Tennis for everyone

WRITING - Joe Bob's America

A lot of people come up to me and they say,

"Joe Bob, I been slicin my off-forehand volley when I have to play top-spin at the net," and I have to tell em, I'm sorry, but I can't condone anything that kinky. That's the kind of guy I am. I'll answer durn near any question you got about the game of tennis, specially the stupid questions, but if you're gonna start asking me about overhead slams, I'll send you straight over to Harry Hines Boulevard in Dallas, where you can get any disgusting thing you want for twenty bucks.

I can afford to be picky. I don't like to brag, but last year, in competitive Mixed Triples competition, I went as high as number seventeen on the computer. I couldn't play tennis worth a flip, but I learned how to make that computer stand up and do tricks.

Anyhow, not many people in America know about the game of Mixed Triples. It's big in Pakistan and Uruguay, but it never has caught on over here due to the lack of an ESPN contract. But the way it works is like this. Each team is made up of three people--an alleged male, an alleged female, and an Undecided. (They have a variation on this in East Pakistan, where they play with a male, a female, and a "surprise guest" who often tries to confuse the opposing players by dressing up as David Bowie. I don't recommend this game for beginners, and so the rest of this article will be concerned with the rules for Classic Mixed Triples and not the more complicated "Mixed-up Triples.")

Anyhow, you get a boy, a girl, and a Maybe on each team, and the first thing you do is practice lobbing the ball to the opposing team's Maybe to see if they know how to play tennis. You'd be surprised how much time and strategy this can save if you'll just remember this one simple rule. Then the next thing you do is, the man and woman take their positions like they're gonna play the usual game of wimpola mixed doubles, but the Maybe player, also called the Wild Card Contestant, positions itself directly underneath the judge's chair, as close as possible to the old coot without actually knocking his chair over. (For this technique, refer to my previous article, "Use of the Toppling Linesman Decoy," published in the October 1985 issue of Melons Monthly magazine.)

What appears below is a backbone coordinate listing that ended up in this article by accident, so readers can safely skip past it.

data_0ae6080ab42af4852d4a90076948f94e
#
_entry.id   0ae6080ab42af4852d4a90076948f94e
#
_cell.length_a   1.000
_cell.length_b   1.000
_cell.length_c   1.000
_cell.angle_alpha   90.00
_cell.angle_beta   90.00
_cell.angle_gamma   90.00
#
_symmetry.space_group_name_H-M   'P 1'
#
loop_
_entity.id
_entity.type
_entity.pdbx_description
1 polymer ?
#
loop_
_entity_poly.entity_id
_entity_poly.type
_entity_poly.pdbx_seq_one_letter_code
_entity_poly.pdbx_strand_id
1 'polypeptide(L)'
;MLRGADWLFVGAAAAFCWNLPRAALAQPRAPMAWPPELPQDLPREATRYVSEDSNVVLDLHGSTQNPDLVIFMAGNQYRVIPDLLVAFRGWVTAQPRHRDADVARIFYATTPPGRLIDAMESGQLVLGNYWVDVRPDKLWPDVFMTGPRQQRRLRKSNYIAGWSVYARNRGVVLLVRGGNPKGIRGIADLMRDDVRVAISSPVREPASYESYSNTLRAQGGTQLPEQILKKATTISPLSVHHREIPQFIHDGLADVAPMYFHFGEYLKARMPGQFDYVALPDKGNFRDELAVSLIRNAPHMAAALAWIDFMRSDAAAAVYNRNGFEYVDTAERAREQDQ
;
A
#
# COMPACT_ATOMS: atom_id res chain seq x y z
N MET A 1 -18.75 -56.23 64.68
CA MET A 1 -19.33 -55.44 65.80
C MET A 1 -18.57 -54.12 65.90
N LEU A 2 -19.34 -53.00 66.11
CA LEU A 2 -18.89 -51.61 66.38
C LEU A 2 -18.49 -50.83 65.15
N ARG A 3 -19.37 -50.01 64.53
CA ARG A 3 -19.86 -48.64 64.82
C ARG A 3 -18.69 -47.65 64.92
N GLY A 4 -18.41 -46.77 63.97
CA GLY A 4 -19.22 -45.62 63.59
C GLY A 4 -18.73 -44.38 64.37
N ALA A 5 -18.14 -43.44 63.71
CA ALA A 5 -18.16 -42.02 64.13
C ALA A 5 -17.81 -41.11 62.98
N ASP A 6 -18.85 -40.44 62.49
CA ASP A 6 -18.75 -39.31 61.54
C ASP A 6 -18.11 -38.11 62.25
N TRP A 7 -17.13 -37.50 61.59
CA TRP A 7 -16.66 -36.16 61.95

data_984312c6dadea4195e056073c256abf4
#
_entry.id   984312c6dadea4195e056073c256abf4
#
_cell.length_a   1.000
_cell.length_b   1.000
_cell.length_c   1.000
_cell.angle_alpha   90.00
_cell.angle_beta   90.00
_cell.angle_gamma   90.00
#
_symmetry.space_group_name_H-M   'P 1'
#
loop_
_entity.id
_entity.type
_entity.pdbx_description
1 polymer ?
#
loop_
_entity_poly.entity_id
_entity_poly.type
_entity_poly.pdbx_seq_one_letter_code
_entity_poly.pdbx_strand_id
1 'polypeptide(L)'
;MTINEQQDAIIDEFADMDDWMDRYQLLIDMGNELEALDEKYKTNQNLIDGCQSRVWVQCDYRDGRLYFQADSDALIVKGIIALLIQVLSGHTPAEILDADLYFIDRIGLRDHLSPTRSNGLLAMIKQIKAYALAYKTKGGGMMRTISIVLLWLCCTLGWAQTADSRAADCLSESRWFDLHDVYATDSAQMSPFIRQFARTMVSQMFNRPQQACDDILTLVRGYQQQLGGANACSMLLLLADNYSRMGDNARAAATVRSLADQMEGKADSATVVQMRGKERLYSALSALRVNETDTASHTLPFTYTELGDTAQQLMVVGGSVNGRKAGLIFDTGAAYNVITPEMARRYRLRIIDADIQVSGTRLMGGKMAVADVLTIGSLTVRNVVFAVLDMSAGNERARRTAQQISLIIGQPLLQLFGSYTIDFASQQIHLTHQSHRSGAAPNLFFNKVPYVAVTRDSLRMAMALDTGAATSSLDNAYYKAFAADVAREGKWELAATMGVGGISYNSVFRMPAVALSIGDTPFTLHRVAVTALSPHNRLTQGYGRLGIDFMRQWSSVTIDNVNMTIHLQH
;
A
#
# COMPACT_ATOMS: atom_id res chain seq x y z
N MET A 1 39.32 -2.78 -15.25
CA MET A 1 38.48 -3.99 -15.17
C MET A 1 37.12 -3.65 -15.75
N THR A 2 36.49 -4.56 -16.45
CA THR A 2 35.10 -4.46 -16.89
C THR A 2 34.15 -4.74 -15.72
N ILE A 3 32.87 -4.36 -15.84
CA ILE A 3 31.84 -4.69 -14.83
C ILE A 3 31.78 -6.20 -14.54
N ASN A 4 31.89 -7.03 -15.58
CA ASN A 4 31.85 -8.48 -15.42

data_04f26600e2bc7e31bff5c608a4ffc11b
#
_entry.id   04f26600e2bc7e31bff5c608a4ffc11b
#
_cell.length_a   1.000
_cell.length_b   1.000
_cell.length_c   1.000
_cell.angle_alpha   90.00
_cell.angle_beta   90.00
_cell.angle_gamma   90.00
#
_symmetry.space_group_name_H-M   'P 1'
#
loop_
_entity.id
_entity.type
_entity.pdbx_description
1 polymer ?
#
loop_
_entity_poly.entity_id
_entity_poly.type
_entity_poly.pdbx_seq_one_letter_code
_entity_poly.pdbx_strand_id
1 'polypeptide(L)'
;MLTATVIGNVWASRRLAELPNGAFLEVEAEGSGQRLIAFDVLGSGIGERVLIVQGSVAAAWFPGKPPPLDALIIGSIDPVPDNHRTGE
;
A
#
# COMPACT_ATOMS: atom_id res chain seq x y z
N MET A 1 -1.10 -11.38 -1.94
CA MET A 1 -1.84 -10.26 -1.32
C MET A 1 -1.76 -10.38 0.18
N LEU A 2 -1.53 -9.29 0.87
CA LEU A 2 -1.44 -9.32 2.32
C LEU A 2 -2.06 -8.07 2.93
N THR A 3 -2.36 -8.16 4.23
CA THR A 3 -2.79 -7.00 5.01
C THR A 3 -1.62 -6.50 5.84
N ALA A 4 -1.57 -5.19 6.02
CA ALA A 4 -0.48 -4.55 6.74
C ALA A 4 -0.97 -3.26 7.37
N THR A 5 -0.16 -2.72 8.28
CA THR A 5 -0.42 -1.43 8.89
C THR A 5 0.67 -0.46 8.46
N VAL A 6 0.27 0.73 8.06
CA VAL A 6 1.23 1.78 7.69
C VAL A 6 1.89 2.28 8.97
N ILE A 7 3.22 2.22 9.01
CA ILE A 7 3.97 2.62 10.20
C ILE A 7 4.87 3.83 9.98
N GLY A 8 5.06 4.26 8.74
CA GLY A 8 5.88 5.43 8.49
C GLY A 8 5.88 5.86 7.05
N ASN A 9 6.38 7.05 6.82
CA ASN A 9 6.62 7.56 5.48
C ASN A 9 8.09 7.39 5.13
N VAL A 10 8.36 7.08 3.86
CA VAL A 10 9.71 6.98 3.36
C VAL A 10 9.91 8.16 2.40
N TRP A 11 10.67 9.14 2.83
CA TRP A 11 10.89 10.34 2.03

Okay, start playing tennis.

Now we come to the big difference between Mixed Doubles and Mixed Triples. Let's say you're serving. Usually you throw the ball up, hit it over the net, and wait for one of two things to happen: Either the guy hits it back, or the linesman yells "Fow." I always wondered why they yell "Fow." It'd make it a whole lot easier if they'd yell "Fault," like normal people. But they yell "Fow." But in Mixed Triples you don't wait for that call. Server tosses ball. Server hits ball. Wild Card Contestant screams "Fowwwww!" Now you start to see the possibilities of this game:

Variation Numero Uno: The guy on the other side hears the "Fow," thinks the ball's called out, and hits it lightly to the ball boy. You're up 15-love. This is known as the Natural Fow.

Variation Numbero Two-o: The guy hears the "Fow," figures it out, and starts returning everything in sight, no matter what. He gets worn out. The linespeople get P.O.'d at him. He's a basket case. 40-love your way. This is known as the Spiritual Fow.

Variation Numero Three-o: You start screaming "Fow" in a totally random pattern, including while your opponent is sitting on the bench lacing up his shoes. You start doing all kinds of "Fows"--little squeaky midget "Fows," big booming Mr. T "Fows," and obnoxious Van Halen heavy-metal "Fows." If you're lucky, he'll instruct his Wild Card Contestant to start "Fowing" right back at you. All the better. The rules here is: Every Fow uttered is a point made. This is known as the Freeform Fow.